It made sense for independent schools to implement such measures, as it was in their interests to maintain charitable status, and to benefit from the advantages that flowed therefrom, including tax reliefs and the legitimacy of the charity brand. In many cases this was already happening as part of the schools' outreach activities.
With the loss of arguably the most important tax relief (business rates) and other looming threats, independent schools may consider it worth abandoning their charitable status if they do not believe the advantages of retaining it outweigh the disadvantages. However, there is no guarantee, if they did do this, of a clean break from either the Office of the Scottish Charity Regulator (OSCR) or the obligations imposed on charities under the 2005 Act.
OSCR hangover powers – a headache for independent schools?
Under Section 18 of the 2005 Act, a charity has the power to request that OSCR removes it from the Scottish Charity Register. As a precaution, to ensure that charities cannot simply remove assets from charitable uses, Section 19 of the 2005 Act provides for a 'lock' on the assets the organisation has at the point of removal from the Register. Various provisions allow OSCR to continue to oversee the use of the 'locked' assets even though the body holding them is no longer a charity.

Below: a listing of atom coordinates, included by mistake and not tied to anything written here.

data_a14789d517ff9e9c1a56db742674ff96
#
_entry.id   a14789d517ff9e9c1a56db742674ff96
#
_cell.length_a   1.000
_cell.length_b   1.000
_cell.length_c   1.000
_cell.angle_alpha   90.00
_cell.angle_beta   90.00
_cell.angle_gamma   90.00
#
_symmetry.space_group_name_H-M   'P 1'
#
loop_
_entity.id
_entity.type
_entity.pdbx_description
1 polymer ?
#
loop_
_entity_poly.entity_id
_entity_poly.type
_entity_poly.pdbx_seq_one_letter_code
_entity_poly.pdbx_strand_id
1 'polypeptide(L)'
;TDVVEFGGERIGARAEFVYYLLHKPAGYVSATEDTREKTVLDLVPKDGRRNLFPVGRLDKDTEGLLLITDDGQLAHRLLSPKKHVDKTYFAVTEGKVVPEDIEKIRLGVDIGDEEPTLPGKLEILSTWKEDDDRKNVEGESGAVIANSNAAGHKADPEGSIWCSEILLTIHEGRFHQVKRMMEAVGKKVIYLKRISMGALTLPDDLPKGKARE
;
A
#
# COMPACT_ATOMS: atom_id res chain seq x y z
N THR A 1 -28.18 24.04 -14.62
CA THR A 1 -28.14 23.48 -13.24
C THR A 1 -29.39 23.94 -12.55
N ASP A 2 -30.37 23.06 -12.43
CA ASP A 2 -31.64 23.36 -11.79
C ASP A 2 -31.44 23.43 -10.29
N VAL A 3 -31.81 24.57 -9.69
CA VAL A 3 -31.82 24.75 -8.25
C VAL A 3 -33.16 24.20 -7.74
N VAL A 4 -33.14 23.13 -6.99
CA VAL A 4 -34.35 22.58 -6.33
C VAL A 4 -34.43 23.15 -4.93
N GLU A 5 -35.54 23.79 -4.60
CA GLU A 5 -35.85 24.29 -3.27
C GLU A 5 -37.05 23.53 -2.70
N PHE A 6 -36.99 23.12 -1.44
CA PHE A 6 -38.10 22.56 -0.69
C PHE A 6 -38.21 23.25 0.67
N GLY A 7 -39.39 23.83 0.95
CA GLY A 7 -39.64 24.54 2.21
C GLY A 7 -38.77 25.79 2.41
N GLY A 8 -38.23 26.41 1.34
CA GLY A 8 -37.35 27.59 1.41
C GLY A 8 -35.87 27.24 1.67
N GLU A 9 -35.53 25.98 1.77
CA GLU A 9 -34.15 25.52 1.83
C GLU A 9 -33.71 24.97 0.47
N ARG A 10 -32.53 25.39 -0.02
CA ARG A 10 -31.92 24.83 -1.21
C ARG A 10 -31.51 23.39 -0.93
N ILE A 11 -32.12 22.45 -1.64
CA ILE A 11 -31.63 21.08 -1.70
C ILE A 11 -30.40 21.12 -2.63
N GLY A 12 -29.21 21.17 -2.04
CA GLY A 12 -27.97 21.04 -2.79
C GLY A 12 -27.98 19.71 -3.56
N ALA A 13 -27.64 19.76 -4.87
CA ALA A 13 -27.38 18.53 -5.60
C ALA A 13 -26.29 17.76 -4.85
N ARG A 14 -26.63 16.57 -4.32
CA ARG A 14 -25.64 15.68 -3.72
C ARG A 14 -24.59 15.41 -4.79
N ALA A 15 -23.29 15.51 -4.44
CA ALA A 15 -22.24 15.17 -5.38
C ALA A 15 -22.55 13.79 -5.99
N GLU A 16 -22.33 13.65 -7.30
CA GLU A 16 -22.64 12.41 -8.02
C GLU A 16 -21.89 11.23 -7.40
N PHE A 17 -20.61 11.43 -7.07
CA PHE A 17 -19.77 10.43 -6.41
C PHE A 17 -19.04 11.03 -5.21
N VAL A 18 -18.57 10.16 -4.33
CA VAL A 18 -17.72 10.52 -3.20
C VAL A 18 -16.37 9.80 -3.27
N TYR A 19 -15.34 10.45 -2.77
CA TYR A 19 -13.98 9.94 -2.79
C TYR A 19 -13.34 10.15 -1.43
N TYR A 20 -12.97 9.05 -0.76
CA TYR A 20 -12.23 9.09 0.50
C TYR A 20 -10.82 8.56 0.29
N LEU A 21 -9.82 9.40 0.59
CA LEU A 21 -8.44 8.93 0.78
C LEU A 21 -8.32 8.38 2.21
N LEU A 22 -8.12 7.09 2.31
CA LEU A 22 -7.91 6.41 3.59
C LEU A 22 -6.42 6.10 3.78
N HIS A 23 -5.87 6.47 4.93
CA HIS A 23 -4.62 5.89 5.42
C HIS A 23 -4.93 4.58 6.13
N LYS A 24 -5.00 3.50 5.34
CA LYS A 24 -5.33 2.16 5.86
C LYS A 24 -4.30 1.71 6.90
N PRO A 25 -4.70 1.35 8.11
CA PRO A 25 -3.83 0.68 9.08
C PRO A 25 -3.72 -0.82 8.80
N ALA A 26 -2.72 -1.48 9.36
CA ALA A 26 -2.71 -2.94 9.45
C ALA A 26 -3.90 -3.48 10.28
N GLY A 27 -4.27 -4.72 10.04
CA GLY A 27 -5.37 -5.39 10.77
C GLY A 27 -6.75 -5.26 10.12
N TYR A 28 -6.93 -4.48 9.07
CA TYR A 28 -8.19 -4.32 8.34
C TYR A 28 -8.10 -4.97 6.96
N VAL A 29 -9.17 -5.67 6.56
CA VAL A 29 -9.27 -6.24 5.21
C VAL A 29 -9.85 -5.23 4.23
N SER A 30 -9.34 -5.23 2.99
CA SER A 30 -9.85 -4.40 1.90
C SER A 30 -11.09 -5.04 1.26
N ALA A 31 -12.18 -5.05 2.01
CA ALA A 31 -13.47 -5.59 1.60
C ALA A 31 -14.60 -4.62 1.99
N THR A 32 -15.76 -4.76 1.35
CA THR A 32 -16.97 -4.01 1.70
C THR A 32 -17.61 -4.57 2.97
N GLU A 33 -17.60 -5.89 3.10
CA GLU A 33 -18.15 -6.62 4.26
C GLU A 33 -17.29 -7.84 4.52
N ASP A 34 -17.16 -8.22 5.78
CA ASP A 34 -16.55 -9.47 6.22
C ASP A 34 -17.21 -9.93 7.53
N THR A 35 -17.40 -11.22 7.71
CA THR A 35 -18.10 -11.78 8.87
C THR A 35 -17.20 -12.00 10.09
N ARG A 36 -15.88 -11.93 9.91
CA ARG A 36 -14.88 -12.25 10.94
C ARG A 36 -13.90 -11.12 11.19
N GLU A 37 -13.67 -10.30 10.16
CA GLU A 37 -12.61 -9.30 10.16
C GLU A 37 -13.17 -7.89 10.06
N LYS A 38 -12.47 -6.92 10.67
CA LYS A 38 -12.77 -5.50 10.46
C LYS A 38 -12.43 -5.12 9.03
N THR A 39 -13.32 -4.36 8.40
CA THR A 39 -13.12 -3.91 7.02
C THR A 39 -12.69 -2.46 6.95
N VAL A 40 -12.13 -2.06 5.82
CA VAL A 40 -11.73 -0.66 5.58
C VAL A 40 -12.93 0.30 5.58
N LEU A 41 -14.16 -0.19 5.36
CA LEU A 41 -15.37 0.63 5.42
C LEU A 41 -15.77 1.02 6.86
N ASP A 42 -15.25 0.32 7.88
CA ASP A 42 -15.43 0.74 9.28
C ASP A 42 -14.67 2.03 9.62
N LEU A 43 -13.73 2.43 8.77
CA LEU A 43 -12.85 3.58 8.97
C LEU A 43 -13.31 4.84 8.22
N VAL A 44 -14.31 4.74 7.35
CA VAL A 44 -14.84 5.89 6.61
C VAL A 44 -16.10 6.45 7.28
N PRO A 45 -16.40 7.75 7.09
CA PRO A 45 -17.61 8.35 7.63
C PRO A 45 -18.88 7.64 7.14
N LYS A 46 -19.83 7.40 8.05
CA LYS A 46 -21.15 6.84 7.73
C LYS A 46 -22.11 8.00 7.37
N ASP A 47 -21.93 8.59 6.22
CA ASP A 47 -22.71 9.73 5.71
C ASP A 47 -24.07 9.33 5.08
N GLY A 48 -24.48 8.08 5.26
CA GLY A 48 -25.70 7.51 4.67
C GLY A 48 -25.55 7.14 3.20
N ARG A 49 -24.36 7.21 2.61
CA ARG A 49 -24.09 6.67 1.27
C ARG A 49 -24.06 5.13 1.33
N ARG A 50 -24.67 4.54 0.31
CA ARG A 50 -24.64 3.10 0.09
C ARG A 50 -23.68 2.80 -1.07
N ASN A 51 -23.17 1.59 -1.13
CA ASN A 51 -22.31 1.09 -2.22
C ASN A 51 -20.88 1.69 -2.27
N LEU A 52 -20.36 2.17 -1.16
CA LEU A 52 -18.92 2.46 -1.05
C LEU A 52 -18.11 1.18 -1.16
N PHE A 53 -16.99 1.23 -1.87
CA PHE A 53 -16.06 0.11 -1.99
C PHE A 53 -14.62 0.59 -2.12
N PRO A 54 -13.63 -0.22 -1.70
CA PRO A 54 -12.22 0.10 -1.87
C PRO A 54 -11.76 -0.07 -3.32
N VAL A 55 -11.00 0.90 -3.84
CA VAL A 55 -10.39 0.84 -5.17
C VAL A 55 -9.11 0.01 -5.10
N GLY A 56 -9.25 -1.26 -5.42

This 'hangover' power granted to OSCR means that independent schools would be obliged to continue to use their assets for the charitable purposes set out in their Register entry. This is most likely not an issue for most if not all schools, where their constitutions clearly lay out the educational purposes they are obliged to pursue.